Spanish Collection of Philip IV

To the great distress of Italian Baroque artists, in 1638-39 these two paintings by Titian were sent to Spain, where the reign of Philip IV (1621—65) saw an astonishing accumulation of pictures by all the greatest Venetian masters. When Velazquez (1599-1660) arrived in Madrid in 1624 he could already have seen the supreme group of Titians which had been assembled by Charles V and Philip II, and we are told that when Rubens paid his second visit there in 1628 he copied every Titian in the royal collection. Three years later Velazquez paid his first visit to Italy, during the course of which he apparently brought back to Spain further Venetian pictures - including a work by Jacopo Bassano (1515-92), and throughout this period others were arriving to enrich the collections of the King and his courtiers. It was in 1650, however, that Velazquez paid a second visit to Italy, for the specific purpose of buying works of art for Philip IV, and acquired masterpieces by Tintoretto and Veronese.

Gonzaga Collection of Venetian Masters Sold to Charles I

By then great pictures by these and other Venetian artists could also be seen elsewhere in Europe. During the sixteenth century the Gonzaga rulers of Mantua had been among the most active patrons of Venetian painters, from Andrea Mantagna (1430-1506) onwards, and when in the 1620s their collections were sold to Charles I, London could almost rival the riches of Madrid in this field; for Lord Arundel, the Duke of Buckingham and other noblemen were also building up magnificent collections of paintings, among which Venetian works were given special prominence. The overwhelming majority of these were to leave England for ever during the era of Cromwell, but the impact they made can happily still be seen in the portraits and very rare mythologies painted in England by Anthony Van Dyck (1599-1641), who himself owned some superb Venetian pictures, including Titian's Vendramin Family, now in the National Gallery, London).


Prague Collection of Venetian Paintings

While Charles I was still (just) alive, another great collection of Venetian art was broken up when Prague was looted by Swedish troops in 1648. Masterpieces by Veronese were sent to Queen Christina in Stockholm, and when a few years later she abdicated and began her travels through Europe she was able to add to them Titians of superlative quality. These pictures were eventually installed in her palace in Rome, and although much admired they did not, alas, stimulate the painters there as fruitfully as Titian's Bacchanals from Ferrara had done a generation earlier. Only one artist of real quality, Pier Francesco Mola (1612-66), took full advantage of this new opportunity to study the finest Venetian art at leisure; and early in the eighteenth century the Queen's pictures once more resumed their travels - this time to France.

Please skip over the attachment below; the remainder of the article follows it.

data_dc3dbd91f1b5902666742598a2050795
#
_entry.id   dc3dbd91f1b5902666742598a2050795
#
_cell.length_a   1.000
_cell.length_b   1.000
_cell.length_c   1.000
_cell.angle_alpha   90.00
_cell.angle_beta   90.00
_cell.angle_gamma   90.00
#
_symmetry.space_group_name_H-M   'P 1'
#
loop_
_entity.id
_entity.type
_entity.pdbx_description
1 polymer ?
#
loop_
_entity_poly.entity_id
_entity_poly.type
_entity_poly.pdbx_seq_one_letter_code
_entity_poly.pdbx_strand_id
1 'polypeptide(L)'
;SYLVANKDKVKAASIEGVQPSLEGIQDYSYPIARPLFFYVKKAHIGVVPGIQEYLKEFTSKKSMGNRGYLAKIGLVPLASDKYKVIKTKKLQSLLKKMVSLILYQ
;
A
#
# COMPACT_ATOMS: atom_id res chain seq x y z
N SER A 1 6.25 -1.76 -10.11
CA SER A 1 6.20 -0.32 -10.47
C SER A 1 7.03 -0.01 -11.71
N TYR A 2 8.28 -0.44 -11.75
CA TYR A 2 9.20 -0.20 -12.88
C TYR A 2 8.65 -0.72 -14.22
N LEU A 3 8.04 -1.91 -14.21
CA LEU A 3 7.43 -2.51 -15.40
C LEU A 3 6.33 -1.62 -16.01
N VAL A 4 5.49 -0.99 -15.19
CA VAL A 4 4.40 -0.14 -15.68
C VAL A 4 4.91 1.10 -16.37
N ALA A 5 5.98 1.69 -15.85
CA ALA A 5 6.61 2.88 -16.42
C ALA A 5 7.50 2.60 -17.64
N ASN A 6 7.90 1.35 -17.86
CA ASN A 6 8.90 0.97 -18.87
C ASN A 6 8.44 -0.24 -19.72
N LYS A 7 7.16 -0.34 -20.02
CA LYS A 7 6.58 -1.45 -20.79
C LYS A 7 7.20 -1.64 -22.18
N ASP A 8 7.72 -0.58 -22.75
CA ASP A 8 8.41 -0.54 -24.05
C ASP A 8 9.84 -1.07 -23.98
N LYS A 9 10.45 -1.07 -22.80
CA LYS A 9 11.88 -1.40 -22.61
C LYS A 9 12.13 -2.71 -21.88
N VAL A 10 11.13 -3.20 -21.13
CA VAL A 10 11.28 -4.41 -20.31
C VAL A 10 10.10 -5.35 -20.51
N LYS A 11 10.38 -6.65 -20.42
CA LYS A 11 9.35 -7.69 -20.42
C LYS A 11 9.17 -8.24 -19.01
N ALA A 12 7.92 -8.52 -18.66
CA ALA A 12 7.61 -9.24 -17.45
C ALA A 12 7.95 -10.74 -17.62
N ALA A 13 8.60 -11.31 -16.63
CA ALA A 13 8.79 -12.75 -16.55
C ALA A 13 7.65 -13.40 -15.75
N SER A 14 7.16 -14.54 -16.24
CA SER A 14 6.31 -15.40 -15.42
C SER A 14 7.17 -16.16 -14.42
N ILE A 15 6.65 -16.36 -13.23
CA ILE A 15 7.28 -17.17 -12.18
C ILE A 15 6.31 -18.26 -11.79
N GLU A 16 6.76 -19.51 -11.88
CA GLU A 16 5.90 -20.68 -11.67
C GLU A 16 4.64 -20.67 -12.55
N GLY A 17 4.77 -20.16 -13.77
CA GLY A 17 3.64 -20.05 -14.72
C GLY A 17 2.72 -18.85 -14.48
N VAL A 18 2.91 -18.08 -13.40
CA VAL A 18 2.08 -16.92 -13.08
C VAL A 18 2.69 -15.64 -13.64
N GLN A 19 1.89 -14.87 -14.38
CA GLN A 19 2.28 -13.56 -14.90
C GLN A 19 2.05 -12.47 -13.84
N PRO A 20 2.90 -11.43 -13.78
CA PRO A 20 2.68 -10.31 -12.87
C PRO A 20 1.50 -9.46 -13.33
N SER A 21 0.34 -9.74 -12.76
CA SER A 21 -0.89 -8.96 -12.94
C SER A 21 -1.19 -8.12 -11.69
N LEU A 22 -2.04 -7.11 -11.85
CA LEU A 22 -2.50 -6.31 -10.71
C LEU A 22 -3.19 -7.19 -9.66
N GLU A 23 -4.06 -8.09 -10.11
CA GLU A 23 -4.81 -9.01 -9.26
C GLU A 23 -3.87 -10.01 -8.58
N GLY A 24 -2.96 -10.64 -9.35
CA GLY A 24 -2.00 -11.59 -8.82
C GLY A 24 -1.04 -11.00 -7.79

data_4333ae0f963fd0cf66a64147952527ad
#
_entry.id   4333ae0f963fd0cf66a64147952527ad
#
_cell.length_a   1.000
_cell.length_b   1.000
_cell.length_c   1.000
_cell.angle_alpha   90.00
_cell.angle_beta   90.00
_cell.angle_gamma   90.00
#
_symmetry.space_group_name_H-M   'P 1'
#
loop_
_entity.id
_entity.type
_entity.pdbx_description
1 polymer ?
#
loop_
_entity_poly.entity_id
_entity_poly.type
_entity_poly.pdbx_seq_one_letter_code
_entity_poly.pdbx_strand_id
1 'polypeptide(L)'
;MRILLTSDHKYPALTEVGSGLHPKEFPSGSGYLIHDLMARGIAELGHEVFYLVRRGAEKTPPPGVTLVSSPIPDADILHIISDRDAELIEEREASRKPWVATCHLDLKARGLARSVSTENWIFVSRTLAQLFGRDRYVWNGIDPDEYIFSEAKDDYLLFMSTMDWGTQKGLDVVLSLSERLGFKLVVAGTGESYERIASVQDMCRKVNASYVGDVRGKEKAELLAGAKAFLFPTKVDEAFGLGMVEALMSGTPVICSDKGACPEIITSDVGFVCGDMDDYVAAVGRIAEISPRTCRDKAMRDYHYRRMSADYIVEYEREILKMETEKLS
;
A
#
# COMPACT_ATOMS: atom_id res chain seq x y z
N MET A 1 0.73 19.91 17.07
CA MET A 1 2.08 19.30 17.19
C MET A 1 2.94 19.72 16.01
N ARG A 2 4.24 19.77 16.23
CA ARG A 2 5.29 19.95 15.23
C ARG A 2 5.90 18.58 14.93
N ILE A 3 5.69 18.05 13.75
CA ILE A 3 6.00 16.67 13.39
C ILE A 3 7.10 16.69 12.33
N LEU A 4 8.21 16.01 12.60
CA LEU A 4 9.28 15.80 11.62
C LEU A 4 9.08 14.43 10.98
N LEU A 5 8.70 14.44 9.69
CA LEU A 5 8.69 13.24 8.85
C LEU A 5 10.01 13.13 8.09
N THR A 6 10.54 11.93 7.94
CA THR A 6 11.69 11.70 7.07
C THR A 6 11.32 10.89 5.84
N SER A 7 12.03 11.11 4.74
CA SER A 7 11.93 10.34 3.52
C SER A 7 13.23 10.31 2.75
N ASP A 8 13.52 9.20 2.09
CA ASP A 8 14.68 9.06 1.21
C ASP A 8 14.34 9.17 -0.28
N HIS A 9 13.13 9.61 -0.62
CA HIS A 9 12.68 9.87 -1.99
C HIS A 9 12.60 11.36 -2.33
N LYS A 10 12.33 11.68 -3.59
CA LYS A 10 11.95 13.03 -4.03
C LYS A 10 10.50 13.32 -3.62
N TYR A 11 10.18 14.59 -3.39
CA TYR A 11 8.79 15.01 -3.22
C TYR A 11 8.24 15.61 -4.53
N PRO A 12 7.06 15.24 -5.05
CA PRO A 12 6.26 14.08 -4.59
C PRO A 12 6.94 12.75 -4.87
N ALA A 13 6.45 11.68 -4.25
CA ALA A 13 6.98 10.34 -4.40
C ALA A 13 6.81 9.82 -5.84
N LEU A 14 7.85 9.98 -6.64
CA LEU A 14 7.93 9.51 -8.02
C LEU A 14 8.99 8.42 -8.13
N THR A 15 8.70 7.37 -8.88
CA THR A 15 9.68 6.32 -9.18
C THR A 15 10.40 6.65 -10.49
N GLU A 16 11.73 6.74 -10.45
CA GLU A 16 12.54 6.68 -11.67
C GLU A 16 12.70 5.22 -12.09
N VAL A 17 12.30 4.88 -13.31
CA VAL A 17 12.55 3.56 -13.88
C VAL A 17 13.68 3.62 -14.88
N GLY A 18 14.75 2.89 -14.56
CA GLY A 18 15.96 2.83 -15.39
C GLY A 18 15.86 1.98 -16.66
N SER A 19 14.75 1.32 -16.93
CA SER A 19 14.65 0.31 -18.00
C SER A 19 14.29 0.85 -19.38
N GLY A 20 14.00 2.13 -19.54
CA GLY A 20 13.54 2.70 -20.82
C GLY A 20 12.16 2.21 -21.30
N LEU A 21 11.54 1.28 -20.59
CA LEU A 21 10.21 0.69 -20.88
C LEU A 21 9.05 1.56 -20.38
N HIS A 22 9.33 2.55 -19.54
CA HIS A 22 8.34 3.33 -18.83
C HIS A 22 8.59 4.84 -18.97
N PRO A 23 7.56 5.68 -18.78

Dispersal of Charles I Collection

The dispersal of the collections of Charles I, the Duke of Buckingham and other English noblemen following the defeat of the Royalists in the Civil War brought more great Venetian pictures on to the market than ever before - or since; and many of the best art museums in Europe still owe their principal holdings in the field to this extraordinary sale. Philip IV of Spain (who years earlier had presented Charles I with his first Titian) did well out of the occasion. And it is now that, for the first time, a significant quantity of high quality works by Venetian artists came to Paris - though they were for the most part bought by a German banker who was acting on behalf of the Italian Cardinal Mazarin, who was the effective ruler of France.